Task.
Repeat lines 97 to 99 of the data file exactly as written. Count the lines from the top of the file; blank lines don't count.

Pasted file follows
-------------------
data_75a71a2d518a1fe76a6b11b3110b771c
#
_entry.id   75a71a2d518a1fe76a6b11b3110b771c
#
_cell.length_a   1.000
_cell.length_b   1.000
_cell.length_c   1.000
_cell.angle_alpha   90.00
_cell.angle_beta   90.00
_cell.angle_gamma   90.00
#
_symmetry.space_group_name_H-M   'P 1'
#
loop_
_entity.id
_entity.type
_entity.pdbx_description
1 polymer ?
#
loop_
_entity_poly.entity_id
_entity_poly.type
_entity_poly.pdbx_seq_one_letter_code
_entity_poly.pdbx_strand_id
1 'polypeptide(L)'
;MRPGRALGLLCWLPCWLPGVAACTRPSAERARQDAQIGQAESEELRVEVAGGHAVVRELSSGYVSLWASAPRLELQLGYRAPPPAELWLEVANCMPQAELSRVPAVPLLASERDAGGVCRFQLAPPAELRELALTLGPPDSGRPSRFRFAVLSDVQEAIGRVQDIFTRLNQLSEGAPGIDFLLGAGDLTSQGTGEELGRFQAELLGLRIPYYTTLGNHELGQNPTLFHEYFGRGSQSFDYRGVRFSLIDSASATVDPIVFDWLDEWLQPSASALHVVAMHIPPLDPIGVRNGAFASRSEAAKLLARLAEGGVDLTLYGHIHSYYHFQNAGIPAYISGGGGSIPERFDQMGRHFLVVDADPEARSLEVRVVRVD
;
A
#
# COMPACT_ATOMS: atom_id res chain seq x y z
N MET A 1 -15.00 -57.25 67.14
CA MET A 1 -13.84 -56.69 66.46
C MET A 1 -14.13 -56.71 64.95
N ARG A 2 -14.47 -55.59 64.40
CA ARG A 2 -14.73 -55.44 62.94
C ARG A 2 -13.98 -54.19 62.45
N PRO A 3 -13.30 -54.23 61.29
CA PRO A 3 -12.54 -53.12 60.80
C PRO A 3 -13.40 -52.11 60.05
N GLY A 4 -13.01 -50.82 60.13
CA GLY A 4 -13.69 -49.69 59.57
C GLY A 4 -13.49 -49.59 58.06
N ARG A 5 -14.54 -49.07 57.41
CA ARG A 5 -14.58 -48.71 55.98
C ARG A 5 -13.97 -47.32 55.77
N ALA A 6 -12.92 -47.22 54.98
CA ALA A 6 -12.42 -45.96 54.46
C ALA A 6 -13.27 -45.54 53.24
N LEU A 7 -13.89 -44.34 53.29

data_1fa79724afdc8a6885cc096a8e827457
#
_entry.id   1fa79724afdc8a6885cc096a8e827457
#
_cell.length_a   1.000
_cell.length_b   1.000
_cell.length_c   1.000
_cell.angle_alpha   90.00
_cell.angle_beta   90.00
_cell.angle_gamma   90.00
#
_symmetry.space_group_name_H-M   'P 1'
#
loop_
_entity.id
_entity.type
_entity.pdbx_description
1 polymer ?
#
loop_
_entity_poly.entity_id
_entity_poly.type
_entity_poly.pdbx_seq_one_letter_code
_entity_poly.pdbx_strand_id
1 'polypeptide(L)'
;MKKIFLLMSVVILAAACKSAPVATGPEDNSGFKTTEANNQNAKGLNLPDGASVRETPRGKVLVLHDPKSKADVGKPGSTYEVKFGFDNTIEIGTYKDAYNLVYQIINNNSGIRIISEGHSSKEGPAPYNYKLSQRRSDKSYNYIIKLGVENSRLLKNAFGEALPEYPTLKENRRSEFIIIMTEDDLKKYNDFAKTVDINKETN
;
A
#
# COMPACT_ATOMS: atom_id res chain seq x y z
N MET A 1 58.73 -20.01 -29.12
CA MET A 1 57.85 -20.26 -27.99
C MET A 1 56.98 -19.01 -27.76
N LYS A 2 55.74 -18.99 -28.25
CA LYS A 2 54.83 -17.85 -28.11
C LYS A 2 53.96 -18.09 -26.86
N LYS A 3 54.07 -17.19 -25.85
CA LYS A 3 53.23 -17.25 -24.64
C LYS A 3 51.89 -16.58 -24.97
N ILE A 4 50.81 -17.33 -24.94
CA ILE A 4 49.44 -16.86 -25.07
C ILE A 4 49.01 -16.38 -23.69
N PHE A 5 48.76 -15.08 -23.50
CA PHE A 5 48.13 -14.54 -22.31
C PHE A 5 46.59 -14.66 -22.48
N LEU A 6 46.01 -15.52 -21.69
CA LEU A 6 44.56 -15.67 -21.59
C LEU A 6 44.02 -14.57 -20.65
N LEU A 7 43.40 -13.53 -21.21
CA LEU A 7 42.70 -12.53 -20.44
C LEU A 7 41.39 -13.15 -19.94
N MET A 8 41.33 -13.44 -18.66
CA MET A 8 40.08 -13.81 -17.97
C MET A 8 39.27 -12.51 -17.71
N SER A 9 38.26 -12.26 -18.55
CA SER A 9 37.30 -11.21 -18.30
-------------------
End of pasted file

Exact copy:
C LEU A 6 44.02 -14.57 -20.65
N LEU A 7 43.40 -13.53 -21.21
CA LEU A 7 42.70 -12.53 -20.44